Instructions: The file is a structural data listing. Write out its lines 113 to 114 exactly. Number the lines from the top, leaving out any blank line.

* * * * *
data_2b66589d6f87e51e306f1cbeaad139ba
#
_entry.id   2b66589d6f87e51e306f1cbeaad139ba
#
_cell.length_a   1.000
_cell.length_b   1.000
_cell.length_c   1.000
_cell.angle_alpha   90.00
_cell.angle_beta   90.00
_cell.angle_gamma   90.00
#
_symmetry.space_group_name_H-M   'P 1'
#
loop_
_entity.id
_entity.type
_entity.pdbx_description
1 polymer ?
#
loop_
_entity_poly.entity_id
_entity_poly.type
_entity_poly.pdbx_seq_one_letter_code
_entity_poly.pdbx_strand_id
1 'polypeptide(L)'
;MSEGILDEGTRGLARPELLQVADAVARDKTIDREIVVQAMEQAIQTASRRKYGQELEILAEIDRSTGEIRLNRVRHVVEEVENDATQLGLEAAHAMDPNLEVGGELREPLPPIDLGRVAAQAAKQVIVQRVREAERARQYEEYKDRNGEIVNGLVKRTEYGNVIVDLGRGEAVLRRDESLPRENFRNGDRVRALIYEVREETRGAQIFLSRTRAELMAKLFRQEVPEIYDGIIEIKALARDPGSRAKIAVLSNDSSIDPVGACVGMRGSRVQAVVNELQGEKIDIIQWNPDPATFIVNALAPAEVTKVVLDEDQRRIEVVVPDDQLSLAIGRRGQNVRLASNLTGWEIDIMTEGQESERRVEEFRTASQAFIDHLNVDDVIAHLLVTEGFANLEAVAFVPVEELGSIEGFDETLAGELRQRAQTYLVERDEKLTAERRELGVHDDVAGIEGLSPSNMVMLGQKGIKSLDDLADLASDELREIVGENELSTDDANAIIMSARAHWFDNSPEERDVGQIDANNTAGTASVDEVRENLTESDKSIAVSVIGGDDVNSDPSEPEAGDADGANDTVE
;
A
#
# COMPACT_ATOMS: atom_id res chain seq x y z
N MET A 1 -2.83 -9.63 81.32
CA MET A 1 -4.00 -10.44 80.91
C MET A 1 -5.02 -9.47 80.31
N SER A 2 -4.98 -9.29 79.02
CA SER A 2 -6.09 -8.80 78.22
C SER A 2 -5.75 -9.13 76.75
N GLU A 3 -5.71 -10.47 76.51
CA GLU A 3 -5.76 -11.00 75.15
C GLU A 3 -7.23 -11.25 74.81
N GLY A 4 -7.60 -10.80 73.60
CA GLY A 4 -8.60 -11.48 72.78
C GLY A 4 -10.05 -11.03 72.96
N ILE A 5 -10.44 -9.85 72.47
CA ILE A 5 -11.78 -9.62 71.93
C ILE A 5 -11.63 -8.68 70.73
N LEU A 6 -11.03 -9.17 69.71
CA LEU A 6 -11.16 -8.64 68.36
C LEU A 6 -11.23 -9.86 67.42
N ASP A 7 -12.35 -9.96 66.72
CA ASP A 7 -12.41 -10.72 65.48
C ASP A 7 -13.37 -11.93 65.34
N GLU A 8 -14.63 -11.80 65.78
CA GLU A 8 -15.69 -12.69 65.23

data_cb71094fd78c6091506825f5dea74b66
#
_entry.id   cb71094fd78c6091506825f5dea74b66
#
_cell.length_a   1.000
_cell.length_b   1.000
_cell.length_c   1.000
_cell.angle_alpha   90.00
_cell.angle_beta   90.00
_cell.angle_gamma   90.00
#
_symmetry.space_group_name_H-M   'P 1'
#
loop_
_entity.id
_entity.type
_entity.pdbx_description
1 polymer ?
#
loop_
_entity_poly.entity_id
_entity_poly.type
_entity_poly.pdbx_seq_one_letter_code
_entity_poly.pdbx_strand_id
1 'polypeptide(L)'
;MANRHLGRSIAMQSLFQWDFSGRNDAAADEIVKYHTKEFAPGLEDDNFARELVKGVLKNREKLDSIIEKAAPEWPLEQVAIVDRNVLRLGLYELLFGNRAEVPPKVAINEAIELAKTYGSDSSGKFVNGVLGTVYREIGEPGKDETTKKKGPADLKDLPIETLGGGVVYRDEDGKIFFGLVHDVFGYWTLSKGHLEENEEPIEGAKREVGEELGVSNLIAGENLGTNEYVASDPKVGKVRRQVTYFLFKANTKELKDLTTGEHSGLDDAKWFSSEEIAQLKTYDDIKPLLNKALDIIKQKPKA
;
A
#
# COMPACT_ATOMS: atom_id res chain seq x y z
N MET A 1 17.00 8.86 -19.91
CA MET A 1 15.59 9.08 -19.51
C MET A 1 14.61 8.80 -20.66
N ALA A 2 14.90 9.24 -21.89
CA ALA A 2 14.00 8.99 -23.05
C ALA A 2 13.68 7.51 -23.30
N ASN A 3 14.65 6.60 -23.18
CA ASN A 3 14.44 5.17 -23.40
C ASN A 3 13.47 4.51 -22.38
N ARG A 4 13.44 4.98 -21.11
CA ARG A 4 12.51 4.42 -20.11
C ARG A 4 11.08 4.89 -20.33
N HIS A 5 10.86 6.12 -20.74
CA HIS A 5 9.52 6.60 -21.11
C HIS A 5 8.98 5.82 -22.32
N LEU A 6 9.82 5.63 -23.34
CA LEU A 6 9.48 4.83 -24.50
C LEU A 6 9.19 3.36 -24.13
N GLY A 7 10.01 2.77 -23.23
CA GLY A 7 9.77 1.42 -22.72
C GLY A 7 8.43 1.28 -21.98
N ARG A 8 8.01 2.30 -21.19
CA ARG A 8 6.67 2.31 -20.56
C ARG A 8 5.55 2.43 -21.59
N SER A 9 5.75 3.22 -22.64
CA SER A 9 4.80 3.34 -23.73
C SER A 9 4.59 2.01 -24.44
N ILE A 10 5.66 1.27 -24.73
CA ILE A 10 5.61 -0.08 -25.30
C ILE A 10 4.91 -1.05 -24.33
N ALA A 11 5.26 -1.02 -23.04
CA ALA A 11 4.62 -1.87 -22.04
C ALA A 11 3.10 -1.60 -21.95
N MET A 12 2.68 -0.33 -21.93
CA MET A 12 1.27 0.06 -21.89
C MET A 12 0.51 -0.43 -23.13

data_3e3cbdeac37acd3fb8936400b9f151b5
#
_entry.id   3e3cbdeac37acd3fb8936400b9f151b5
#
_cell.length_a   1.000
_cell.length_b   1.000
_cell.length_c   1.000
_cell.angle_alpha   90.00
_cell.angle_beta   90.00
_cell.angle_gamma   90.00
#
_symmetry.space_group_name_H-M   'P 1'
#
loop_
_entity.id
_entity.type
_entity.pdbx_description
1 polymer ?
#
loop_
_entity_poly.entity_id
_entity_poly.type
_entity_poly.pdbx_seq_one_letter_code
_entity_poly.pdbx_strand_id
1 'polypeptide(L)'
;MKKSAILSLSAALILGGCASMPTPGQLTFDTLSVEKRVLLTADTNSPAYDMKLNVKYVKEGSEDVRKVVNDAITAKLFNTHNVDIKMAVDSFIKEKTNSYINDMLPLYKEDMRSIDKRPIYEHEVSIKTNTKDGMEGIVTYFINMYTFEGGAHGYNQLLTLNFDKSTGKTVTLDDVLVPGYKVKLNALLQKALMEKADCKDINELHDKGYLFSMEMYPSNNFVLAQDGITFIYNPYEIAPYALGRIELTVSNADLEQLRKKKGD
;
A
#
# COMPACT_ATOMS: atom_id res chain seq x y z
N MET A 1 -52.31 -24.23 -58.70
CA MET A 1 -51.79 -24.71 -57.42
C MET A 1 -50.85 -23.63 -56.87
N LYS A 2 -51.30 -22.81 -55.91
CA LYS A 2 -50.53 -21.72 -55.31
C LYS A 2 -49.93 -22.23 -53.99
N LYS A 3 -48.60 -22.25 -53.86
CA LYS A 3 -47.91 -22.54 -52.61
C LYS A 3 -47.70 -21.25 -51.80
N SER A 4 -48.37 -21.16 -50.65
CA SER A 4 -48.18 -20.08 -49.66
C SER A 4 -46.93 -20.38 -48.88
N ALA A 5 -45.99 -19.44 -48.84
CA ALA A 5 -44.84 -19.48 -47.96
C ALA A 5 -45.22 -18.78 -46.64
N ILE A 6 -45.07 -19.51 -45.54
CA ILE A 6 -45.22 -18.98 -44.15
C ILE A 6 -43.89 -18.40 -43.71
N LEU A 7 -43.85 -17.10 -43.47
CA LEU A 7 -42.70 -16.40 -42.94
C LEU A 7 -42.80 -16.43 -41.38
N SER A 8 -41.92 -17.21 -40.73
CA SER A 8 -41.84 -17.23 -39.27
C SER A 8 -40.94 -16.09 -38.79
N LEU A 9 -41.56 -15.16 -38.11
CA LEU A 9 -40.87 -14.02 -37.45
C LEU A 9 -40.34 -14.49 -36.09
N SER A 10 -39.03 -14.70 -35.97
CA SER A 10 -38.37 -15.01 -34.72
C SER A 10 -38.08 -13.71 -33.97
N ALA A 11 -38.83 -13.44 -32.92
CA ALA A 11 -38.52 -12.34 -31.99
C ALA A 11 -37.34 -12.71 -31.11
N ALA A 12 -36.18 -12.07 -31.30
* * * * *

C ILE A 10 4.91 -1.05 -24.33
N ALA A 11 5.26 -1.02 -23.04